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Finding 3-8: The percentage of women on the search committee and whether a woman chaired the committee were both significantly and positively associated with the percentage of women in the applicant pool (p = 0.01 and p = 0.02, respectively).

Interviews

Finding 3-9: Across all the positions—tenure-track or tenured—an average of four men and one woman were interviewed for any particular position. Our survey data allowed us to examine the actual behavior of departments for the 545 tenure-track and 97 tenured openings for which we have gender data for applicants, interviewees, offers, and ultimate hires.


Finding 3-10: The percentage of women who were interviewed for tenure-track or tenured positions was higher than the percentage of women who applied. For each of the six disciplines in this study the mean percentage of females interviewed for tenure-track and tenured positions exceeded the mean percentage of female applicants. For example, the female applicant pool for tenure-track positions in electrical engineering was 11 percent, and the corresponding interview pool was 19 percent. (Table 3-3)


Finding 3-11: Although the percentage of women in interview pools across the six disciplines exceeded the percentage of women in applicant pools, no women were interviewed for 28 percent (155 positions) of the tenure-track and 42 percent (42 positions) of the tenured jobs. These figures are substantially higher than those for the men. However, the percentage of male applicants was much higher than the percentage of female applicants, and part of this number was comprised of cases for which there were no female applicants. In 23 percent of the tenure-track job openings (124 positions), at least 1 woman applied, yet no women were interviewed. In 25 percent of the tenured jobs (23 positions), at least 1 woman applied, but no women were interviewed. No men were interviewed for 3 percent (18 positions) of the tenure-track positions, and in one-half of those cases, there were no preceding male applicants; for 4 percent (4 positions) of tenured jobs, and in one-half of those cases, there were no preceding male applicants.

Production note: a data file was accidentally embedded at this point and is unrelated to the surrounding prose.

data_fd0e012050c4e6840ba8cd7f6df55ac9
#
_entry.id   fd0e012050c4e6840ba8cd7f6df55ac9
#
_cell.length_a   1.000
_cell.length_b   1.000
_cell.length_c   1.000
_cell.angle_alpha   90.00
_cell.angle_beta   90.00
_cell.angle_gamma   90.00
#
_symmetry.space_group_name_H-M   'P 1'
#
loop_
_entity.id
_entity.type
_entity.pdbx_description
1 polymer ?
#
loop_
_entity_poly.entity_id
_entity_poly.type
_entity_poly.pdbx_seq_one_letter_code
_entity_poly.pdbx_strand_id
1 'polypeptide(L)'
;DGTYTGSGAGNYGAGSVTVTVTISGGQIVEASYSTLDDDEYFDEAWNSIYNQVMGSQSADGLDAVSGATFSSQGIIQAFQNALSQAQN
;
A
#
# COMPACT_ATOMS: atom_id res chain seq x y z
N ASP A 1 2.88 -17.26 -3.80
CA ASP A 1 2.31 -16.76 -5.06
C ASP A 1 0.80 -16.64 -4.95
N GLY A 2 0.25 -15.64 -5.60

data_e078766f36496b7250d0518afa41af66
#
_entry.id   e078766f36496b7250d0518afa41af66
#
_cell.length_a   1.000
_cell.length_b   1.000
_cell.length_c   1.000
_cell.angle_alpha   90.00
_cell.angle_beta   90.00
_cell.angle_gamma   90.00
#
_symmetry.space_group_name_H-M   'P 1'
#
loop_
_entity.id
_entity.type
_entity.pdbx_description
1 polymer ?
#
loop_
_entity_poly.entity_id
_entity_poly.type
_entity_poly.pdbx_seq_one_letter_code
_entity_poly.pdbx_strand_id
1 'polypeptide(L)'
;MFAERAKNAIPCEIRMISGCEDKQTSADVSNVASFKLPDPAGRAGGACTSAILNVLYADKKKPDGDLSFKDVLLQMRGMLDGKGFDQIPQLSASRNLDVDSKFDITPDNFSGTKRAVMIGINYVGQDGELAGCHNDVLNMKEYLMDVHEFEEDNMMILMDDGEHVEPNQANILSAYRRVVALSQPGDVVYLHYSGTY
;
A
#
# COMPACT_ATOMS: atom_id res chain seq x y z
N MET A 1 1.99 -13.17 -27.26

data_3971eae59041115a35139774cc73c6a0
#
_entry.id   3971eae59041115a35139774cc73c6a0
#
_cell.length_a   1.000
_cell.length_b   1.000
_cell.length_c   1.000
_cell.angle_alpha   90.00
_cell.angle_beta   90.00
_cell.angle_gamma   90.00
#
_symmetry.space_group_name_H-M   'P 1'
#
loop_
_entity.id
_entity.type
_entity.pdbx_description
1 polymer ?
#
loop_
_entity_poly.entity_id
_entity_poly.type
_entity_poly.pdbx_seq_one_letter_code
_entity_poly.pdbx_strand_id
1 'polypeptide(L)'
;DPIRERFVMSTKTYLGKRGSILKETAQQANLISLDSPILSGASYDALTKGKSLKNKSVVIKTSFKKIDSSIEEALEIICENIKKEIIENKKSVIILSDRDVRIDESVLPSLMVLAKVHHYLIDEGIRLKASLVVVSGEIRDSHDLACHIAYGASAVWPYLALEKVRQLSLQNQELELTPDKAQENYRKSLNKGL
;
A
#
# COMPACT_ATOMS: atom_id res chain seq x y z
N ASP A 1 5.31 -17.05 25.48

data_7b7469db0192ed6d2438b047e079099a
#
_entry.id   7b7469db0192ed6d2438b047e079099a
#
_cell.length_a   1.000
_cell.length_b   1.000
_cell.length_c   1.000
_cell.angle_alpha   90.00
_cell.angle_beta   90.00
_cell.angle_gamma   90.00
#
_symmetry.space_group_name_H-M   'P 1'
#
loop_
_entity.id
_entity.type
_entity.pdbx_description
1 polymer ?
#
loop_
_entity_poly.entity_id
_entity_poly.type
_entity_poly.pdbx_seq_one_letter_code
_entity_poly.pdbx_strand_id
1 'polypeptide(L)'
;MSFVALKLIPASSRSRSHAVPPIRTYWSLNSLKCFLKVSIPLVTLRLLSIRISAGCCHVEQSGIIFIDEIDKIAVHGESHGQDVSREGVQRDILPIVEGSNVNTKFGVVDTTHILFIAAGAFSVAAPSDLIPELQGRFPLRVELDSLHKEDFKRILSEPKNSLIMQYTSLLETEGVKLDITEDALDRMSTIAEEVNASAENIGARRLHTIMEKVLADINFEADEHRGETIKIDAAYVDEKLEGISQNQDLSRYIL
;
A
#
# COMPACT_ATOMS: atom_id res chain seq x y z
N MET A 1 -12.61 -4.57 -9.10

Finding 3-12: For tenure-track positions, the percentage of actual interview pools in which only men were interviewed (no women) was smaller than would have been expected based on applications and interviews for the positions surveyed for each of the six disciplines. For tenured positions, this was the case for three of the disciplines surveyed. Put another way, the percentage of actual interview pools in these disciplines including women was larger than would have been expected. For tenure-track positions, there were significant differences in electrical engineering (35 percent actual all-male interview pools compared to



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